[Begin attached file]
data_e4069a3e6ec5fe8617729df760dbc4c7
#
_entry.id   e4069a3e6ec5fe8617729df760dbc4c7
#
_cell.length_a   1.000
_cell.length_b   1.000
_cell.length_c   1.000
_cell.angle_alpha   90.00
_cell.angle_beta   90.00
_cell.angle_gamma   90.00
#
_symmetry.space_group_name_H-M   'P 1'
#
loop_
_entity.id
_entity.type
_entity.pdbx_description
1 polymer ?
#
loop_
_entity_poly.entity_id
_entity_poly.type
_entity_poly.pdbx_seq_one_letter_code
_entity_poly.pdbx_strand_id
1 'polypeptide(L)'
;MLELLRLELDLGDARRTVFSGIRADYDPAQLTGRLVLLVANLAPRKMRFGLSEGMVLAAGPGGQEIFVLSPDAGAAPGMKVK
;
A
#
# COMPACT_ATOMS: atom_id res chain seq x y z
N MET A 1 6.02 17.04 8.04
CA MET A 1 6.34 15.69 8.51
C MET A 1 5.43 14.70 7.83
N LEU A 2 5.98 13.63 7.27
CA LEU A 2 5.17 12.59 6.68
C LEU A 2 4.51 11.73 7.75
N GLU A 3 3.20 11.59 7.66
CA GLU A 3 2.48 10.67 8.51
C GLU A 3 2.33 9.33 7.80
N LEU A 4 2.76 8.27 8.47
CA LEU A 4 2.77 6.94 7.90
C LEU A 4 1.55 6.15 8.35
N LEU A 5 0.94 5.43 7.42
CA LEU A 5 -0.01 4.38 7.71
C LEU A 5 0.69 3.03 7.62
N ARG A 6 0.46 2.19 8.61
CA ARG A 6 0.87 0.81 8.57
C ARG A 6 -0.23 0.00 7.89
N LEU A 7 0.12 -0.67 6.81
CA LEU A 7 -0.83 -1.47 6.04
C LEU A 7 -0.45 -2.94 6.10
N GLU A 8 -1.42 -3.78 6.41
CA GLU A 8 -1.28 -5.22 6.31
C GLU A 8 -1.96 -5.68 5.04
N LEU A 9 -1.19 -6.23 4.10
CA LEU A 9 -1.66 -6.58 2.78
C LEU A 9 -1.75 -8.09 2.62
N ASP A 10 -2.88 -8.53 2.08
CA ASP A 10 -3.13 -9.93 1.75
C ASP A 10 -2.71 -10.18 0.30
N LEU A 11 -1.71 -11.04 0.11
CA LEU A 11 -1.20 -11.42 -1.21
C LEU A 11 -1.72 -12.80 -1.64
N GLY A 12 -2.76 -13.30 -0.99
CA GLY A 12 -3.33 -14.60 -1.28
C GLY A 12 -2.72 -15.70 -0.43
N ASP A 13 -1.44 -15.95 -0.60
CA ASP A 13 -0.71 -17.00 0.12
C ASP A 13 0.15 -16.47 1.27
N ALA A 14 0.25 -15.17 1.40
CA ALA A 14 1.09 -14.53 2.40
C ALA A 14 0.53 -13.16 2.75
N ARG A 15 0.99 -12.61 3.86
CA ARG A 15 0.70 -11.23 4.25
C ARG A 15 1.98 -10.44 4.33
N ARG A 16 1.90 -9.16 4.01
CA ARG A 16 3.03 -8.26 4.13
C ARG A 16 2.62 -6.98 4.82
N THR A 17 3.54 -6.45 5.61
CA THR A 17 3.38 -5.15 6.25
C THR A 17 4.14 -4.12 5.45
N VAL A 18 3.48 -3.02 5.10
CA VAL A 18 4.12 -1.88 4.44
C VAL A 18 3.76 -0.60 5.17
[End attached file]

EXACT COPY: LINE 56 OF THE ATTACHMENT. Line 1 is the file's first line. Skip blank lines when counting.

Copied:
CA LEU A 9 -1.66 -6.58 2.78